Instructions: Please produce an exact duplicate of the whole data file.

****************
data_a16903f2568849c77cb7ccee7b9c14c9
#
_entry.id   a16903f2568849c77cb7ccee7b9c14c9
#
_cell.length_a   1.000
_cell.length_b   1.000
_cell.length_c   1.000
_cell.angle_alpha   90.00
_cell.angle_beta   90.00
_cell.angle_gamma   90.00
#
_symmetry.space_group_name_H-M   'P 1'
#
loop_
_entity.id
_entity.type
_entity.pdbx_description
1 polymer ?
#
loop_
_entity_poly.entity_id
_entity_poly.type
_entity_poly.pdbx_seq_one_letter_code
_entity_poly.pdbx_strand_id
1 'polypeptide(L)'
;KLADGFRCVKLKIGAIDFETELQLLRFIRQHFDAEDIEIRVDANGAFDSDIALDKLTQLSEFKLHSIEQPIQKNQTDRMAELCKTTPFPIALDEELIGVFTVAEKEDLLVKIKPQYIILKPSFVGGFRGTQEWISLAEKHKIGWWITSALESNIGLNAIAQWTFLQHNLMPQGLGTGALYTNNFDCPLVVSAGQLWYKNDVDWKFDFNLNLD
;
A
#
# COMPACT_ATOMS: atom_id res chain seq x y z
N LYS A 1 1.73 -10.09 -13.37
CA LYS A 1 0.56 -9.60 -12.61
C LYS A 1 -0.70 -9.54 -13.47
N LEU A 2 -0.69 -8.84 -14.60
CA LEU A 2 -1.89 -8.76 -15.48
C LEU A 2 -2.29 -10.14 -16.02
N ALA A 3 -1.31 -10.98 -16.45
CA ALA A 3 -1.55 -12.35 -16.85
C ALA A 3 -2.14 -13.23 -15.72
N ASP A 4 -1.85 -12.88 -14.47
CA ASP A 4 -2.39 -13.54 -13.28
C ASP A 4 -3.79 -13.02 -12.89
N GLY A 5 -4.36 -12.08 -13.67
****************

data_a16903f2568849c77cb7ccee7b9c14c9
#
_entry.id   a16903f2568849c77cb7ccee7b9c14c9
#
_cell.length_a   1.000
_cell.length_b   1.000
_cell.length_c   1.000
_cell.angle_alpha   90.00
_cell.angle_beta   90.00
_cell.angle_gamma   90.00
#
_symmetry.space_group_name_H-M   'P 1'
#
loop_
_entity.id
_entity.type
_entity.pdbx_description
1 polymer ?
#
loop_
_entity_poly.entity_id
_entity_poly.type
_entity_poly.pdbx_seq_one_letter_code
_entity_poly.pdbx_strand_id
1 'polypeptide(L)'
;KLADGFRCVKLKIGAIDFETELQLLRFIRQHFDAEDIEIRVDANGAFDSDIALDKLTQLSEFKLHSIEQPIQKNQTDRMAELCKTTPFPIALDEELIGVFTVAEKEDLLVKIKPQYIILKPSFVGGFRGTQEWISLAEKHKIGWWITSALESNIGLNAIAQWTFLQHNLMPQGLGTGALYTNNFDCPLVVSAGQLWYKNDVDWKFDFNLNLD
;
A
#
# COMPACT_ATOMS: atom_id res chain seq x y z
N LYS A 1 1.73 -10.09 -13.37
CA LYS A 1 0.56 -9.60 -12.61
C LYS A 1 -0.70 -9.54 -13.47
N LEU A 2 -0.69 -8.84 -14.60
CA LEU A 2 -1.89 -8.76 -15.48
C LEU A 2 -2.29 -10.14 -16.02
N ALA A 3 -1.31 -10.98 -16.45
CA ALA A 3 -1.55 -12.35 -16.85
C ALA A 3 -2.14 -13.23 -15.72
N ASP A 4 -1.85 -12.88 -14.47
CA ASP A 4 -2.39 -13.54 -13.28
C ASP A 4 -3.79 -13.02 -12.89
N GLY A 5 -4.36 -12.08 -13.67